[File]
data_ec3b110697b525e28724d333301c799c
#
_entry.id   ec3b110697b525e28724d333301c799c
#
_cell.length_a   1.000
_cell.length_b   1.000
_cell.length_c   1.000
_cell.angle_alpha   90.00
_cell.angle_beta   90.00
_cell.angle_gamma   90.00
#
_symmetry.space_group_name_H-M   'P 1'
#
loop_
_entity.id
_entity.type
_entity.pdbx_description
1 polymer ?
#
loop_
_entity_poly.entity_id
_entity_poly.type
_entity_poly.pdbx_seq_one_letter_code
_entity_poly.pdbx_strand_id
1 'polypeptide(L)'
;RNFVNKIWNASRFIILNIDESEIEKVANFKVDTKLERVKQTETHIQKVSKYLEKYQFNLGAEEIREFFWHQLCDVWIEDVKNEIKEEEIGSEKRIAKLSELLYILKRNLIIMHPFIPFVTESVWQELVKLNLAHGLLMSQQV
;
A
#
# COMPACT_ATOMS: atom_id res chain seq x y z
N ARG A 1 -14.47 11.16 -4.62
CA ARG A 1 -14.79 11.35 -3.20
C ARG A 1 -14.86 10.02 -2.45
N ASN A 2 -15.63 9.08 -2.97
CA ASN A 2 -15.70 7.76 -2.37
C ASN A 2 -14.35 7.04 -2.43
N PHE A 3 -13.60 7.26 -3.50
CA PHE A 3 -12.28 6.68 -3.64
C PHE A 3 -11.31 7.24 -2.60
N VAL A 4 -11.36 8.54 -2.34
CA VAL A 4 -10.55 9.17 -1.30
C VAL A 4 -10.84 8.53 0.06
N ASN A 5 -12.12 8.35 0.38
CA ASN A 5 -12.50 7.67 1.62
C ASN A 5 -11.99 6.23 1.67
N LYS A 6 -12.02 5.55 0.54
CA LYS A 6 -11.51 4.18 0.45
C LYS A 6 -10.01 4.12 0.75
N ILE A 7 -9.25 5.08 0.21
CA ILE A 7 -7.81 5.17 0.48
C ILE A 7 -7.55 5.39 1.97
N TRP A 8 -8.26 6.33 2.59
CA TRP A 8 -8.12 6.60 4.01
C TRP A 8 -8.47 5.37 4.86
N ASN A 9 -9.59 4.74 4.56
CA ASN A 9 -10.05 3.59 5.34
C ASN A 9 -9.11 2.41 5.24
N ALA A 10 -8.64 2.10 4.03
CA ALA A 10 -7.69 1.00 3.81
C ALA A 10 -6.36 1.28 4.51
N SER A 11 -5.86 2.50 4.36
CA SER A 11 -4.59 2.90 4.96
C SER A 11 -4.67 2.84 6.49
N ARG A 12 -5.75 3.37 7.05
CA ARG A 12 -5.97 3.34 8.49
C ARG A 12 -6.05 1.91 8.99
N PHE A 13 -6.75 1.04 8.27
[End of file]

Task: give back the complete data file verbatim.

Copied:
data_ec3b110697b525e28724d333301c799c
#
_entry.id   ec3b110697b525e28724d333301c799c
#
_cell.length_a   1.000
_cell.length_b   1.000
_cell.length_c   1.000
_cell.angle_alpha   90.00
_cell.angle_beta   90.00
_cell.angle_gamma   90.00
#
_symmetry.space_group_name_H-M   'P 1'
#
loop_
_entity.id
_entity.type
_entity.pdbx_description
1 polymer ?
#
loop_
_entity_poly.entity_id
_entity_poly.type
_entity_poly.pdbx_seq_one_letter_code
_entity_poly.pdbx_strand_id
1 'polypeptide(L)'
;RNFVNKIWNASRFIILNIDESEIEKVANFKVDTKLERVKQTETHIQKVSKYLEKYQFNLGAEEIREFFWHQLCDVWIEDVKNEIKEEEIGSEKRIAKLSELLYILKRNLIIMHPFIPFVTESVWQELVKLNLAHGLLMSQQV
;
A
#
# COMPACT_ATOMS: atom_id res chain seq x y z
N ARG A 1 -14.47 11.16 -4.62
CA ARG A 1 -14.79 11.35 -3.20
C ARG A 1 -14.86 10.02 -2.45
N ASN A 2 -15.63 9.08 -2.97
CA ASN A 2 -15.70 7.76 -2.37
C ASN A 2 -14.35 7.04 -2.43
N PHE A 3 -13.60 7.26 -3.50
CA PHE A 3 -12.28 6.68 -3.64
C PHE A 3 -11.31 7.24 -2.60
N VAL A 4 -11.36 8.54 -2.34
CA VAL A 4 -10.55 9.17 -1.30
C VAL A 4 -10.84 8.53 0.06
N ASN A 5 -12.12 8.35 0.38
CA ASN A 5 -12.50 7.67 1.62
C ASN A 5 -11.99 6.23 1.67
N LYS A 6 -12.02 5.55 0.54
CA LYS A 6 -11.51 4.18 0.45
C LYS A 6 -10.01 4.12 0.75
N ILE A 7 -9.25 5.08 0.21
CA ILE A 7 -7.81 5.17 0.48
C ILE A 7 -7.55 5.39 1.97
N TRP A 8 -8.26 6.33 2.59
CA TRP A 8 -8.12 6.60 4.01
C TRP A 8 -8.47 5.37 4.86
N ASN A 9 -9.59 4.74 4.56
CA ASN A 9 -10.05 3.59 5.34
C ASN A 9 -9.11 2.41 5.24
N ALA A 10 -8.64 2.10 4.03
CA ALA A 10 -7.69 1.00 3.81
C ALA A 10 -6.36 1.28 4.51
N SER A 11 -5.86 2.50 4.36
CA SER A 11 -4.59 2.90 4.96
C SER A 11 -4.67 2.84 6.49
N ARG A 12 -5.75 3.37 7.05
CA ARG A 12 -5.97 3.34 8.49
C ARG A 12 -6.05 1.91 8.99
N PHE A 13 -6.75 1.04 8.27